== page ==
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The Hare in Harry's Hair
Short Story by Carrie Martin

Harry sat in his backyard, shaded from the afternoon sun by a pair of pear trees. He was very busy playing in the dirt with his favourite collection of plastic dinosaurs when the neighbour's grumpy old dog went berserk.


Something furry and blue with two long ears zoomed through a hole in the fence. Before Harry could tell what it was, the creature rocketed into the air—straight towards him! T-Rex somersaulted out of Harry's hand, and the furry blue thing landed flat on the top of his head.

Harry squealed and ran around the yard waving his arms. "Get it off me! Get it off!"

But the thing didn't budge one bit. In fact, it gripped his thick, curly orange hair even tighter.

Harry burst into the house. "Mom! Mom! There's something in my hair!"

A large shape covered in polka-dots—Harry's mother—bounced into the kitchen. "Harry? Why do you have a hare in your hair?"

"How can I have a hair in my hair? Hair is hair. And besides, hair doesn't have ears."

"Not hair, Harry—HARE. A rather large rabbit."

Harry stomped down the hallway, to the long oval mirror at the bottom of the stairs. He stared at the hare. The hare stared at Harry. Then he sat on the bottom stair and sighed. What a miserable predicament, he thought.

He rubbed his chin, wondering how to remove the stubborn hare from his hair. "Right," he said, after much consideration.

He trudged back through the kitchen, swinging his arms, past a slightly amused mother and out the door. He grabbed his bicycle and took off down the street. "See how you like this," said Harry to the hare.

The hare clung even tighter to Harry's hair and said, "Tut-tut."

Harry pedaled faster and faster through the neighbourhood, until his cheeks turned red. "Get ready to fly," he told the hare and skidded abruptly to a stop.

The hare said, "Tut-tut-tut", but didn't budge one bit.

Two girls walked by in flowery sun dresses, holding matching pink ice-cream on matching pink cones. They peered at Harry over the top of their pink round scoops. Harry blew a big wet raspberry at the two girls. The blue hare blew a tiny raspberry, and they cycled away.

Next, Harry zigzagged across a bumpy field, riding over the bumpiest bumps he could find. But the hare didn't budge one bit.

Harry cycled all the way to the water park. He stopped just outside the ticket booth, and fumbled inside his pockets for change. He counted three dimes, seven nickels, and eight quarters.

He grinned and told the hare: "If you're not going to play fair, I'll just have to blast you off with water." Then he paid the fare—all eight quarters—to the ticket attendant and strolled into the water park.

He plonked his bike on the grass, beside a bench where two old ladies sat chattering a little too loudly from under oversized sun-hats. The old ladies gasped. They looked at each other, then at Harry, then at each other, then at Harry again.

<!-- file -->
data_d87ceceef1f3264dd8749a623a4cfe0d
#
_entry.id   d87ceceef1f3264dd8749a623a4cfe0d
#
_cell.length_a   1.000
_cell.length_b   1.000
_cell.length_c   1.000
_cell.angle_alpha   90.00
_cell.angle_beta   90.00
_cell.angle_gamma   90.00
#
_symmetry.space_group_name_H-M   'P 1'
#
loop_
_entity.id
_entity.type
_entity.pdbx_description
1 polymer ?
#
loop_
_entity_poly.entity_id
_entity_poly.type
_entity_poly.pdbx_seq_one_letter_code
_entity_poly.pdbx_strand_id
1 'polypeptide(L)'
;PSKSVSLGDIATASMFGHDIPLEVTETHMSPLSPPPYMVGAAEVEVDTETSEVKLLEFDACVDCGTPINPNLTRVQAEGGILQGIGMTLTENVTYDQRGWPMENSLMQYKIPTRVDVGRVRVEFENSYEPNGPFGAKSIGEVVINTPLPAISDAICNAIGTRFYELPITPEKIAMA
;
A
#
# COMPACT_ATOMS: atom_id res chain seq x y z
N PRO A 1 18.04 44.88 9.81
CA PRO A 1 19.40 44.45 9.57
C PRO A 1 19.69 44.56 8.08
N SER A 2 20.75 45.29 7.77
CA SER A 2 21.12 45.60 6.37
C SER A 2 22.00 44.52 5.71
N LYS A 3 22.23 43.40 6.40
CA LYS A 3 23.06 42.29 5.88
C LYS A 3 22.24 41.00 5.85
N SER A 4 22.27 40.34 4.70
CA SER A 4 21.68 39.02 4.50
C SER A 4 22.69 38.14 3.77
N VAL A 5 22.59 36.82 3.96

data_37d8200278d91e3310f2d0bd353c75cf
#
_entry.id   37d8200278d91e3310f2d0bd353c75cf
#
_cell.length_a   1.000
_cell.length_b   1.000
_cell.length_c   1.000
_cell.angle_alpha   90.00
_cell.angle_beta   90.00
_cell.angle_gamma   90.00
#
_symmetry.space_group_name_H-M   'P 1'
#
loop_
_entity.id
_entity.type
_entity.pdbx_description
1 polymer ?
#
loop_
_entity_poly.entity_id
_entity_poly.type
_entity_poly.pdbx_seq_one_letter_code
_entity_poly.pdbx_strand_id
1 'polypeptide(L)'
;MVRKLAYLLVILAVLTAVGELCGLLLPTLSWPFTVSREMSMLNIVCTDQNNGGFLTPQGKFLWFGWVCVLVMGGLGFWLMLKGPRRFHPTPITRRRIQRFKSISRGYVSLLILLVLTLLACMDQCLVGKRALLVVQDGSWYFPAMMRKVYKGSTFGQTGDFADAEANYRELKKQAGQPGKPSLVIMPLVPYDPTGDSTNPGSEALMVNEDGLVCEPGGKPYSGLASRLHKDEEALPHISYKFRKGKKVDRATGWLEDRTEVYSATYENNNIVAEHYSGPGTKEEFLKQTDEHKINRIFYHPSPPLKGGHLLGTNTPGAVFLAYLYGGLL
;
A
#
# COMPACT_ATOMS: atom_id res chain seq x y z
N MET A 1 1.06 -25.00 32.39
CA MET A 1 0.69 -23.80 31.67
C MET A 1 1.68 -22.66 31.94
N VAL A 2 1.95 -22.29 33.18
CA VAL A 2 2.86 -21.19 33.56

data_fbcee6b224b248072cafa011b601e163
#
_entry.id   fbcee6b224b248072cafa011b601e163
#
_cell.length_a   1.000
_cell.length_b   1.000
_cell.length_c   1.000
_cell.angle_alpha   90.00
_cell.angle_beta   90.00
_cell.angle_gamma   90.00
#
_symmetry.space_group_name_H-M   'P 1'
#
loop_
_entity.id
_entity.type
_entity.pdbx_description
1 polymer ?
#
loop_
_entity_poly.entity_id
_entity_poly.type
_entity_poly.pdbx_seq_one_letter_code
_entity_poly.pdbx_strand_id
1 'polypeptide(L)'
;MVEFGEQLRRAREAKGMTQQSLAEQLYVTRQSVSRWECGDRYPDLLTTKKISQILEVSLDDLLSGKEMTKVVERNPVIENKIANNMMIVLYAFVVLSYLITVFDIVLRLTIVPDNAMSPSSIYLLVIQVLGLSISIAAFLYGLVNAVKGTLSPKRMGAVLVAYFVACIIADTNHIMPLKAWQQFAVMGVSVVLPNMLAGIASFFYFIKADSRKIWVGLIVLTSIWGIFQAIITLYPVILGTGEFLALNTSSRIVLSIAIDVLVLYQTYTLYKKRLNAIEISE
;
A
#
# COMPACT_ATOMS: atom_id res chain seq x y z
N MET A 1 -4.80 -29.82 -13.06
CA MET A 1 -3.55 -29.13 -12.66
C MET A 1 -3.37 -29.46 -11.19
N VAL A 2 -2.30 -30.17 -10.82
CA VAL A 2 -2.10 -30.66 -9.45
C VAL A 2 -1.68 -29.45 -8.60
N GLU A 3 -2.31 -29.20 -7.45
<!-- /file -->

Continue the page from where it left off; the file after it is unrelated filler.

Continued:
"It's rude to stare you know," said Harry. The hare nodded in agreement. Then Harry pulled off his shoes and socks and tugged the t-shirt right over his head. The hare didn't budge one bit.

Harry charged into the splash pad wearing only his shorts (under where he wore his underwear) and a hare hat. The other children were too busy running and screaming and getting wet to notice Harry and the hare splashing by. The hare clung even tighter to Harry's hair, closed its eyes, and said, "Tut-tut-tut-tut-tut."

Harry threw his arms up and ran wildly through the squirting sprays of water. They both got soaking wet, but the hare didn't budge one bit.

"Okay, that's it. You asked for it," grumbled Harry. Like a bad-tempered bear, Harry marched his bare feet out of the splash pad, around the pool, and up the steps to the giant twister waterslide.

The hare clung even tighter to Harry's hair and said, "Tut-tut-tut-tut-tut. Tut-tut-tut."

Harry dived—hare first—into the yellow tube, and down they went, sliding and swirling. They slid and swirled all the way to bottom and then flew out the flue into the pool.

When Harry resurfaced he was giggling uncontrollably, but the hare didn't budge one bit. Harry swam like a frog over to the pool's edge, still giggling. The hare gave a little giggle too.

Harry patted the hare's head. "You win," he said. "Now let's go home."

"Tut," said the hare.

Fifteen minutes later, they crashed through the door to Harry's kitchen where his mother was cooking dinner. "Are you having a friend for dinner?" she asked Harry as he sat down at the table.

"Yes. Can you please set an extra plate for my hare?"

"Certainly. What would your hare like to eat?" His mother set an extra plate beside Harry.

"I think, that my hare would like a carrot sandwich," said Harry.

Without a pause the hare said "tut" and lovingly dabbed Harry's orange eyebrows with its two front paws. Then Harry's hare sprang off his bushy hair and took a seat—just in time for dinner.

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